Web Technology @ CCBC

Student driven blog for all things web.

University of Wisconsin Platteville’s Web Development Office

Posted by mashkenes on February 11, 2008

I went to the University of Wisconsin – Platteville’s Web Development Office site to get a copy of the PowerPoint material used in the Daniel Frommelt video. While there, I came across a variety of tutorials, presentation materials, links and other useful web standards and web development information. Some of what’s there is very familar as it is information already discussed or referenced on the class blog. Some items, though, were new to me and I think others may also find them useful.

One of the particulalry interesting pieces was the UWP Web Templates page. In an effort to promote a somewhat standard look and feel across UWP department web pages, the Web Development Office provides an assortment of templates that developers can choose from. In some ways this is analagous to CSS ZenGarden in that the same content can be presented though a variety of skins. Unlike CSS ZenGarden, some of the XHTML in the UWP template code is meant to be altered. If I have a proper sense of what the template code does, its javascript calls in the appropriate stylesheets.

Mike A.

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One Response to “University of Wisconsin Platteville’s Web Development Office”

  1. danielmfrommelt said

    Greetings from snowy Platteville, Wisconsin and thanks for the link to UW-Platteville’s Web Team.

    The templates that are used at the university are a combination of things that centralize control of the look and feel, while still giving departments access to their content on their website. I do not like relying solely on javascript to develop the templates, however if you look around HUGE companies (i.e. Google, FaceBook, Microsoft, You Tube) all require javascript in order to have a good user experience. A big benefit of JS files is they are cached, so you download them once on the browser and they are good to go.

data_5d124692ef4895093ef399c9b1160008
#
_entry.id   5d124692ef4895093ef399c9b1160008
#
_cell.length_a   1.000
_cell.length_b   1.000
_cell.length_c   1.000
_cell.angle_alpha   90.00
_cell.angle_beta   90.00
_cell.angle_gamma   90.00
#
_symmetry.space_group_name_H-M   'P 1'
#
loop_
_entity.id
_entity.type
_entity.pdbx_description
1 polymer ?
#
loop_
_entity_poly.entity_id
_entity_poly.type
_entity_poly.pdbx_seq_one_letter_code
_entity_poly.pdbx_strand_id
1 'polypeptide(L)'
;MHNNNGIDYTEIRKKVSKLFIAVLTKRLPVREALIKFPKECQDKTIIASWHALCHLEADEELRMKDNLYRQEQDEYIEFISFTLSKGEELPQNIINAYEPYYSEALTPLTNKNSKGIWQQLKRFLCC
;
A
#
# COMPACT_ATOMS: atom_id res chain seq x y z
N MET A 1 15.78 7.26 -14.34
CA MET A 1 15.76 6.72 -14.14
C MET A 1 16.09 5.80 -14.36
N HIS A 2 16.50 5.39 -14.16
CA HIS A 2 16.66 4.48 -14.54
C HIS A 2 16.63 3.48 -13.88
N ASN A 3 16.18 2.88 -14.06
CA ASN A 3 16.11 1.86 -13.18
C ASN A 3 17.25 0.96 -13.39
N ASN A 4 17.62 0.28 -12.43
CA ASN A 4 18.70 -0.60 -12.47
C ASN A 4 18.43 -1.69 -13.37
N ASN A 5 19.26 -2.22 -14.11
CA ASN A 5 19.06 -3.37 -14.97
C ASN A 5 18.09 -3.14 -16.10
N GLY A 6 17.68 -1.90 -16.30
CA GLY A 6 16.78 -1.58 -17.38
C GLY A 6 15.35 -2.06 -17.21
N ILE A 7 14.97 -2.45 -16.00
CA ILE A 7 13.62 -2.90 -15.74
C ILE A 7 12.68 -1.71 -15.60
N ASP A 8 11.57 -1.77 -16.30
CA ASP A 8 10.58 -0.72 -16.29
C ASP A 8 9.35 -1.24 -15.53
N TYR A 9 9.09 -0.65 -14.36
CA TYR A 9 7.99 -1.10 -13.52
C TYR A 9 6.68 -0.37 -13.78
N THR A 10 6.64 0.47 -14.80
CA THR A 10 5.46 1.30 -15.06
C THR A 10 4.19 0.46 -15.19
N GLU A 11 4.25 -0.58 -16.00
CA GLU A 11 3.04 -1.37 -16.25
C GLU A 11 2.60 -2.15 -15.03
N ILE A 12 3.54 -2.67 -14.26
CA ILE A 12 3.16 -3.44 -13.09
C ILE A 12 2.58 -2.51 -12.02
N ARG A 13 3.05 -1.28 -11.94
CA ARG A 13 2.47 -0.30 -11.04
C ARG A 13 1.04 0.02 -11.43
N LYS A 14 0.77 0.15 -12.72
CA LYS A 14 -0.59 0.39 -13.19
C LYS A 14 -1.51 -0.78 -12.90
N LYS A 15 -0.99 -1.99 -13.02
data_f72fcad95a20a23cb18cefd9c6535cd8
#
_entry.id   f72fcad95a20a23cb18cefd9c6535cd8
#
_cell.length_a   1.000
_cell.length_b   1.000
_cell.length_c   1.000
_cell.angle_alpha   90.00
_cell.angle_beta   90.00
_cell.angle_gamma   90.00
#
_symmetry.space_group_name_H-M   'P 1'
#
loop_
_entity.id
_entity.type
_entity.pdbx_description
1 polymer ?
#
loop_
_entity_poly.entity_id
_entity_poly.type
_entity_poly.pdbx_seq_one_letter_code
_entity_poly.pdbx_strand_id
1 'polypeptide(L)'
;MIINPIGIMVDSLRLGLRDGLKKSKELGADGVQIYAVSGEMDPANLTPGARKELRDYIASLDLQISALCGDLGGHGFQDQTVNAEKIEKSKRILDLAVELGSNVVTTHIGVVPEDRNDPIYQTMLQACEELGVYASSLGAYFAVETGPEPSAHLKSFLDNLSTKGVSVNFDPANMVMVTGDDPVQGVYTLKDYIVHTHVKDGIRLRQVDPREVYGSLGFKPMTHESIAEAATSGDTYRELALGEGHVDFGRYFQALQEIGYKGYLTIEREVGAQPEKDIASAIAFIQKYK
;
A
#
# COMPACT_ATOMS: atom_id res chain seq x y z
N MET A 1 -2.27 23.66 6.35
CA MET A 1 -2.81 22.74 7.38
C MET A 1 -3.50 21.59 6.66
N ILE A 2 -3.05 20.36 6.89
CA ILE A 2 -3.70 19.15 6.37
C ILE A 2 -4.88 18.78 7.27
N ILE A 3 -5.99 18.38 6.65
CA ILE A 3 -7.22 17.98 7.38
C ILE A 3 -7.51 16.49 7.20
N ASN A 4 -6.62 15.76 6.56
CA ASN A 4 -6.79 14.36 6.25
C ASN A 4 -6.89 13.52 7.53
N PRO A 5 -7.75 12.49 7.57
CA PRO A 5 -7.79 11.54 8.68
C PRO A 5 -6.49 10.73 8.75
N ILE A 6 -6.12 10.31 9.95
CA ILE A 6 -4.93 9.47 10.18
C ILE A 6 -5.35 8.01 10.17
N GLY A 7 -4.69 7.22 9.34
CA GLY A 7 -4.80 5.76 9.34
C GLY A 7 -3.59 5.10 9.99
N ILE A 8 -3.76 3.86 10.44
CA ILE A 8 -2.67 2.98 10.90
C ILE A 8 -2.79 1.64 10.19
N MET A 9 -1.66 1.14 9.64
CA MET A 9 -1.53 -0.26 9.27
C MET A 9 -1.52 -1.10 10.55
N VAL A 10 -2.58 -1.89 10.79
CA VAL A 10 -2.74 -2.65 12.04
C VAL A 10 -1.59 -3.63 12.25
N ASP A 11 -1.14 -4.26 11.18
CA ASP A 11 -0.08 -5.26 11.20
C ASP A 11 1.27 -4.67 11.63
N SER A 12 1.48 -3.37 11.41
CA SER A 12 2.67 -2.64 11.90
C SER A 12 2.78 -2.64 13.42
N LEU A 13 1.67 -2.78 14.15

What we use our javascript files at UW-Platteville to do is this:
    – centralize the structure of the website
    – display the appropriate CSS files based on template chosen
    – ensure compliance with the university “image” (eliminates rogue sites)
    – force accessibility tools into the pages
    – control the display specific information (i.e. printer friendly, screen reader access)
    – allow for updates to websites without touching individual department’s content
    – allow for new features to be added (i.e. search engine code, campus wide emergency system, etc.)

    The CSS files are actually a combination of things as well… when in doubt break things into categories (site wide file, group structural files, general design files, specific design files, printer files, icon files, etc.) I try to treat CSS as I treat Lego blocks… build generic parts and use them all over.

    Feel free to ask more specific questions if you have them, but that’s the general view from 50,000 ft.

    – Daniel M. Frommelt

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